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So we have the content of our presentation sorted, we know it is worth listening to, but we need to grab our audience instantly and get them ready for the journey! But far too often, the start is as simple as "Hi my name is Chris Dawes, and my presentation is going to be about…". They already knew that from the invite and the welcoming slide they were greeted with as they entered the room, so to start with that means that we run the risk of losing them before we even truly begin!

When we are asked about the most important part(s) of a presentation, we always say the start and the end! But it is all too easy to fall into the trap of putting all of our efforts into knowledge dumping in the middle. If we get their focus and interest piqued from the start then we know they are more likely to pay attention, and if we say last what we want to be remembered most then we are more likely to get an outcome we were after.


  1. A relevant thought-provoking question
    • This not only gets people thinking about the subject that you are going to cover but maybe opens up some kind of irony or misconception for example that is going to be useful to maximise the impact of what you are about to tell them.
    • Remember your audience may not be comfortable enough to participate yet or may result in losing control of the room, so often either a rhetorical question to make them think or one that requires something as simple as a show of hands rather than verbal answers
  2. A shocking fact, statistic, or headline
    • This ensures the relevance and magnitude of your points are realised and gains instant focus
  3. A powerful quote
    • Triggers the emotions you are aiming for as well as gaining focus
    • Increases credibility of what you are about to present
  4. Gripping relevant photo(s)
    • "a picture paints a thousand words"
  5. A short video
    • A video is a very creative way of opening up the presentation and setting the scene, and actually relieves some pressure off of you; the presenter. This either be a "here's one I did earlier" yourself, or someone else's relevant video. Just make sure that the audio is clear for everyone in the room
  6. Prop or creative visual aid
    • The potential here is endless in reality! Just keep it relevant. One of the funniest presentation openings I have enjoyed was the presenter running into the room in a Batman suit (over his later revealed shirt and tie), and it was a fantastic way of grabbing our attention, and truly set a poignant seed for the emotional and motivational presentation he then gave.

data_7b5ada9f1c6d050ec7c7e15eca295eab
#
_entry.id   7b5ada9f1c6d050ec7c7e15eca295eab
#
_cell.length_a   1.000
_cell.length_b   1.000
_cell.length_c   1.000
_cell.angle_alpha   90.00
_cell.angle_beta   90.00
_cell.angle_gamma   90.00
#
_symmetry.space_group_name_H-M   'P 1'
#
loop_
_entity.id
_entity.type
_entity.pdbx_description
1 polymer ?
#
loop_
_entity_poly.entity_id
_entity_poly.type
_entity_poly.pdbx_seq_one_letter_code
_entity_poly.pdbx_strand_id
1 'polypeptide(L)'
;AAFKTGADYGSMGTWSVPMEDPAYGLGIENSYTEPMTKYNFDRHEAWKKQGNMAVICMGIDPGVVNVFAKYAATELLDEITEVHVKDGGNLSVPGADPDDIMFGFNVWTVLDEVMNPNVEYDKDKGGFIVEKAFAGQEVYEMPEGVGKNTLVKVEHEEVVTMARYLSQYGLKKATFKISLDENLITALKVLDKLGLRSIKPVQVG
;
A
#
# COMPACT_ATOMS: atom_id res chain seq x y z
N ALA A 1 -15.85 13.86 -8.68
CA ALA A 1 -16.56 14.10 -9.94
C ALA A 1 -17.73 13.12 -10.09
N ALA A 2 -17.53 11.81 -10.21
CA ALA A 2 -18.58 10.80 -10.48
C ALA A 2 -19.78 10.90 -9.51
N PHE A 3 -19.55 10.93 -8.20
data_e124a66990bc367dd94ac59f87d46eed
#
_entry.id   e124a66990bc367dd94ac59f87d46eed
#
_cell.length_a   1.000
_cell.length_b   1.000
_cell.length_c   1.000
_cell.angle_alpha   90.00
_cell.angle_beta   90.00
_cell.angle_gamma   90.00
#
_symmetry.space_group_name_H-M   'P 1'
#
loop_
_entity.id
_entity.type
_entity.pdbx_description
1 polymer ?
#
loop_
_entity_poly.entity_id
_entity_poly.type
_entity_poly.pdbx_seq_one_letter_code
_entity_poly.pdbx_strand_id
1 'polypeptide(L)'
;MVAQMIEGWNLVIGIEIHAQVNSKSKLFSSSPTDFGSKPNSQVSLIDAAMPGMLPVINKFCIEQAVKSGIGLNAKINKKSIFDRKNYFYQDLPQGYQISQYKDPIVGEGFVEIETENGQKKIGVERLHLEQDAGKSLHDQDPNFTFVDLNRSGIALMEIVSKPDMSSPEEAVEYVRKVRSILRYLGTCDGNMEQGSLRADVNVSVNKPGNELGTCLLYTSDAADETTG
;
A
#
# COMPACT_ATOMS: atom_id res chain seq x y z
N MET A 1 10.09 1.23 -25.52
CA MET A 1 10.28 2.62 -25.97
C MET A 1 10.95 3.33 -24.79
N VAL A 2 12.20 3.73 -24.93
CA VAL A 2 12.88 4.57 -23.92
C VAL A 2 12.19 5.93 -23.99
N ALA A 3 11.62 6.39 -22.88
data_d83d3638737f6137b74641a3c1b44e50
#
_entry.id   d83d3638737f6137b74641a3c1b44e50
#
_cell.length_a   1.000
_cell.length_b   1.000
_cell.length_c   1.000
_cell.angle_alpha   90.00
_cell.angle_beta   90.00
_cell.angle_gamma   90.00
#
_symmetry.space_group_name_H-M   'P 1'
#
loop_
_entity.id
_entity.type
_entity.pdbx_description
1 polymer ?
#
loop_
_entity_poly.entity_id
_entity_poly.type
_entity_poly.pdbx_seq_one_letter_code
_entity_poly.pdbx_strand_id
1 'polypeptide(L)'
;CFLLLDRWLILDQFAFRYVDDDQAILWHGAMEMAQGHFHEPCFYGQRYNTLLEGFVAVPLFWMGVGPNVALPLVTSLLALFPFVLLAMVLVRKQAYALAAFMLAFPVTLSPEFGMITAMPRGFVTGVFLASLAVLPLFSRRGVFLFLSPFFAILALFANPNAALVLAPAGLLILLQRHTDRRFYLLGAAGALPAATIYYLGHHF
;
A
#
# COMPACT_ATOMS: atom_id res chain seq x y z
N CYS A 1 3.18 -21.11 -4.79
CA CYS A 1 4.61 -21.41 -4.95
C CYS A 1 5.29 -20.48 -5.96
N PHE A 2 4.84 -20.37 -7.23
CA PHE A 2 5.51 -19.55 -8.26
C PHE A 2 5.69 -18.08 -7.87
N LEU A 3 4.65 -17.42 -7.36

7. "Once upon a time"
    • When I say the words "once upon a time" to my Daughter, she is totally focused, looking straight at me, and leaning forward! Because she knows that something interesting is coming next!!!
    • So if you can tell an adult version (if the audience is made up of adults) of a story to set the scene, take them on a journey, and get them on the edge of their seats and desperate to know what is coming next, then you have really nailed a powerful start to your presentation!
  8. "Why?"
    • To open up a presentation by setting the reasons of why the following information is important, relevant, interesting, etc. you have more chance of the audience giving it the attention it deserves
    • You can't always assume that they know or remember why it is important, relevant, or interesting, so it is always worth reminding or informing them. They may actually pay more attention than they intended to…

Some people suggest a joke as a potential way to start, but in all honesty, it is more a case of using one of the aforementioned ways to start but with humour in it, rather than just opening with a joke that may not appeal to 1 or more people in your audience. No one likes a tumbleweed start if the audience doesn't react how you were hoping, and unless your presentation is about jokes, it probably isn't relevant… But a humorous powerful quote, short video, photo, story, question etc. could work well. The advice we give though is to only really do it if you naturally crack jokes with others.

All of these potential high impact ways to start can be played around with, mixed and matched, and alternated. But what doesn't change is that you want them to pay attention, and you want it to enable you to relax into the presentation in those opening couple of minutes when your nerves/adrenaline are at their highest. So it is absolutely vital, once you have written the content of your presentation/speech/meeting, to put just as much thought and effort into how you are going to start and end your presentation.

We will be covering finishing in a future tips article, so make sure you subscribe to receive a tips/advice email once per month to keep you up to date with the useful blog articles on our website. Videos can also be found on our Open Dawes Training YouTube page, so make sure you also click subscribe there to be informed when we upload more tips and advice videos.

To find out more about our training – in groups or one-to-one, at our training centre or at your offices – please get in touch or email Open Dawes Training.

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